Bands that hit the mainstream and become household names or even just a band that has a hit single are just the tip of the iceberg.
The relationship that we have with music comes in many forms, but one form that’s not often thought about is how challenging it is to find information “in the information age” about incredible artists who went under the radar in their time.
Thank goodness for fans and industry taste makers who get reissues and anniversaries across the line because as of the November 6, Happy Happy Birthday to Me Records re-released Love Tractor‘s 1982 debut and self-titled instrumental record.
For the info dump, if you’ve never heard of Love Tractor, they hail from Athens, Georgia and came up with the likes of R.E.M. (opening for them plenty of times) and the B52‘s and funnily enough sharing drummer, Bill Berry, before he’d go on to be a permanent member with the former.
To the unfortunate and inexplicable way things pan out, the band disappeared into the abyss, appearing in the shadows of their contemporaries and probably even more obscure than the obscure themselves Pylon, however thanks to HHBTM we might finally see a little extra attention with this reissue and further reach thanks to the world wide web.
Formed by guitarists Mark Cline, Mike Richmond and bass player Armistead Wellford, Love Tractor set a mood instantly with their post-punk jangle-pop grooves and I hate to say it but Cline and Richmond‘s fretboard interplay harks back to the partnership of Television‘s Tom Verlaine and Richard Lloyd’s angular precision playing.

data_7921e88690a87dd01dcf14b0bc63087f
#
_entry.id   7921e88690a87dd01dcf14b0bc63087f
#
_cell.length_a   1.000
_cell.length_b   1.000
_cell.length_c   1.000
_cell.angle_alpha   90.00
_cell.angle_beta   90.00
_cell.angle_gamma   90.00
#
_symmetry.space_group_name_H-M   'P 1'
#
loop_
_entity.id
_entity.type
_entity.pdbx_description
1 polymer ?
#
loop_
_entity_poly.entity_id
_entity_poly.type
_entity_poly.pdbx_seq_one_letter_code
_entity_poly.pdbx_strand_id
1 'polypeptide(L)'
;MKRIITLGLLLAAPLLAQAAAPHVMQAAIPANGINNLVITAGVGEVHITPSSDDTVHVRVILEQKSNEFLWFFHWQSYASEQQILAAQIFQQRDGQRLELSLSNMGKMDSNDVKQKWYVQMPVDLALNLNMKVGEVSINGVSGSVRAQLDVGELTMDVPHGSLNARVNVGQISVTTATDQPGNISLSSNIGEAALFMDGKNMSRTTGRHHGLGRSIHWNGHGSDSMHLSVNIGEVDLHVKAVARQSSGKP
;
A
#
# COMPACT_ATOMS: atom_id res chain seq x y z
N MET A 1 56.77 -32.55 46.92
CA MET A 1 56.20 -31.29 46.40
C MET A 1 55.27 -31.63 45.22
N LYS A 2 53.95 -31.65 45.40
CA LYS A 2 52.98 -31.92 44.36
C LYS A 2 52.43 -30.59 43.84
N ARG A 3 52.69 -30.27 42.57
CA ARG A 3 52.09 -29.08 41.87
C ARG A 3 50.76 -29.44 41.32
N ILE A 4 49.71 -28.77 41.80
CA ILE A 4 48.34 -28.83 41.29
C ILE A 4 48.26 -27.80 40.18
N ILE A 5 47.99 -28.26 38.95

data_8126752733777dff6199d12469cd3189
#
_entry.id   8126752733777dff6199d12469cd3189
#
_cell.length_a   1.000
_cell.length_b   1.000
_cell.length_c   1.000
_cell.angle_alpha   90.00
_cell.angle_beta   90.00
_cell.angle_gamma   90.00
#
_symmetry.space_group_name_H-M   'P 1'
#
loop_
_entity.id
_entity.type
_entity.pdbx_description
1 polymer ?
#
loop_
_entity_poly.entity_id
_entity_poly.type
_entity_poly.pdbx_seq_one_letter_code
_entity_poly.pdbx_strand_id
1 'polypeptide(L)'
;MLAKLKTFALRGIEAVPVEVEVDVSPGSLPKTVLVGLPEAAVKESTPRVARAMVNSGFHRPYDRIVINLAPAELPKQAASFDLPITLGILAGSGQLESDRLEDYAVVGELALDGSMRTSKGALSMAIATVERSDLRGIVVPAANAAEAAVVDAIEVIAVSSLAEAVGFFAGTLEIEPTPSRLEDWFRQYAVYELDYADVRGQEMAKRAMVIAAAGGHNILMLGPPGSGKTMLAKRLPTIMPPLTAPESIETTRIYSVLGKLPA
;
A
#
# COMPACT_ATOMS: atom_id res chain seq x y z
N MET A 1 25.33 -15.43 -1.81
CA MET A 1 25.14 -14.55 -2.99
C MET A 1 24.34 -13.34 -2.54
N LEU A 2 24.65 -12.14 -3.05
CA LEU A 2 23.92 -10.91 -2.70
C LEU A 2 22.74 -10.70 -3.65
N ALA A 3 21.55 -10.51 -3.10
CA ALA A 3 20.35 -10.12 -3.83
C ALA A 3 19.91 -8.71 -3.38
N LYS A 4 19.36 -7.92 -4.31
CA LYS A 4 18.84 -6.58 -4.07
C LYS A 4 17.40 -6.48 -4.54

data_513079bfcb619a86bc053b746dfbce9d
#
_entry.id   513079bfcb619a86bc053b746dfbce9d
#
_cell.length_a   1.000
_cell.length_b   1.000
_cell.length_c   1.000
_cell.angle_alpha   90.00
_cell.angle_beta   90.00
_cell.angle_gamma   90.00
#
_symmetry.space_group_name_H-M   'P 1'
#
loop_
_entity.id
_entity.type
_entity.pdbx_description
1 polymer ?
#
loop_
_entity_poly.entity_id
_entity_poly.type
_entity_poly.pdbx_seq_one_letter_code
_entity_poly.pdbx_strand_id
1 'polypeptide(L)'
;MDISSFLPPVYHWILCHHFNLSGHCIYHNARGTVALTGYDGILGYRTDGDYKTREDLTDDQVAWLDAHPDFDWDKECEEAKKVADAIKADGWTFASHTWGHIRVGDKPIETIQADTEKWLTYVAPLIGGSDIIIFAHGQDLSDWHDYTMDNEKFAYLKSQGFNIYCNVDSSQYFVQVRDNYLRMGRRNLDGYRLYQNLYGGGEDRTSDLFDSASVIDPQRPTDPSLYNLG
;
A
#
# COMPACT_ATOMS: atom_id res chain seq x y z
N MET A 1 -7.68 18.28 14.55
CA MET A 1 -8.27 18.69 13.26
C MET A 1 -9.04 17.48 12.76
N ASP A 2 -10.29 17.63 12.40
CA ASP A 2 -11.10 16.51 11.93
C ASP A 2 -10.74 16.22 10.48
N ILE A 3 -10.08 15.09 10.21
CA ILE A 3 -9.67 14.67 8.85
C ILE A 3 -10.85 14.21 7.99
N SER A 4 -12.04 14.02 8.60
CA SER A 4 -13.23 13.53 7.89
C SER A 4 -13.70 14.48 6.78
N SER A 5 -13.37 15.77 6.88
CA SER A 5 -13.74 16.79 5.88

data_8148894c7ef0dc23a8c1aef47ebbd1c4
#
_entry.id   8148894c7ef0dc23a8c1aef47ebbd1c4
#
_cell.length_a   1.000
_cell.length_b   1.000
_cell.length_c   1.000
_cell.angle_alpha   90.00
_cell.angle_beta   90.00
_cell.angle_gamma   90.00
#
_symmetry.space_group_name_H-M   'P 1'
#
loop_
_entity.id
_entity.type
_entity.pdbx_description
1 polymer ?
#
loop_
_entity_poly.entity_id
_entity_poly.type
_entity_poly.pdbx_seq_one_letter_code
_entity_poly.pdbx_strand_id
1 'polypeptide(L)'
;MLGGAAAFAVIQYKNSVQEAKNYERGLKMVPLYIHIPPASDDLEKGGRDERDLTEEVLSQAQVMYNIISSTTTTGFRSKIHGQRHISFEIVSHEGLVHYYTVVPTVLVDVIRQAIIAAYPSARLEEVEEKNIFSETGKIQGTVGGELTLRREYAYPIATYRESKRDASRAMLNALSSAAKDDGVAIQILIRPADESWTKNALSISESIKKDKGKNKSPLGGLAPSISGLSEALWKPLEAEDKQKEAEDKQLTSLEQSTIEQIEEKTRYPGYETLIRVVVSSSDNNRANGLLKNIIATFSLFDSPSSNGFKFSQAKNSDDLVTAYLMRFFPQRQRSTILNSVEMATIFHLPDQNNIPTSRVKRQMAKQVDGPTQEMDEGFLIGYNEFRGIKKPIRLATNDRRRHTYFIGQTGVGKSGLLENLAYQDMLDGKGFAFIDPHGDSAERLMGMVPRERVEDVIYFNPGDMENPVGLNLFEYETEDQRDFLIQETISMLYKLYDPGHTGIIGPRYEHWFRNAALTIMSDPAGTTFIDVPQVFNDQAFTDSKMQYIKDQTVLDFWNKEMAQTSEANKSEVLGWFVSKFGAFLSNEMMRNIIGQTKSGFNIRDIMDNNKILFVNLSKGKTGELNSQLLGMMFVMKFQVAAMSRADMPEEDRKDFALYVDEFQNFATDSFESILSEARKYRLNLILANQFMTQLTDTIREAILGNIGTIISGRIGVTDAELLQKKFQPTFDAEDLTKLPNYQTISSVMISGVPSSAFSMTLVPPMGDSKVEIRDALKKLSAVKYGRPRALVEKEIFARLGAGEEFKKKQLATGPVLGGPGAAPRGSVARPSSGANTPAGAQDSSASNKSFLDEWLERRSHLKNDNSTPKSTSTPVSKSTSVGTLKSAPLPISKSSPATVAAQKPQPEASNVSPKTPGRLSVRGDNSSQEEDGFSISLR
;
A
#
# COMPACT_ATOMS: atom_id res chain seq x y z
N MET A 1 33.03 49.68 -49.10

The biggest difference here is adding to the rawness of Love Tractor‘s sound – it’s completely naked with no vocals to hide behind, so what do you do? They get frisky with their influences and add some woodwind to the mix and it’s a remarkable touch. If Television and Talking Heads had a mute baby it would be Love Tractor. The record was remixed and remastered by David Barbe (Drive-By Truckers) and Billy Berry himself. Barbe interestingly is indie rock royalty himself forever immortalising himself as a member of Bob Mould‘s band, Sugar.
The album kicks off in style with Buy Me a Million Dollars – a minimalist excursion into the heavenly realms of post-punk bliss which draws certain parallels to that of Joy Division. Whilst Cline and Richmond work hard on ebb and flowing, it’s Wellford‘s rhythmic jaunty bass lines that string this whole project together.
Without vocals, what keeps this record so engaging is the band’s playfulness between each track, whether changing speeds or quick draw plectrum picking – it creates patterns and funks that you simply lose yourself to, with each composition is more complex than meets the ear (if you will).
There are plenty of comparisons that can be made in the duration, however the band do a good job of blending and compartmentalising several influences safely into their own approach and it’s commendable. For me it’s about the midway point of the record with Cowboy Songs that is the highlight of the record. Not only does it dine out on The Byrds ’60s jangle trademarks but adds some killer clarinet sounds to the mix – it’s a purely uplifting experience.
There’s a jangle here (especially a similar kind of sound that Johnny Marr would be later crowned king of) that you would hear a year later on R.E.M.’s debut, Murmur, which makes me think that Athens was a phenomenal place to be in the early ’80s and this album is helping me make the trip.
The band would go on to release five or so records in their first incarnation, slowly adding vocals along the way. So what else do you do with a reissue? You pick a song from the record create a video to coincide the release.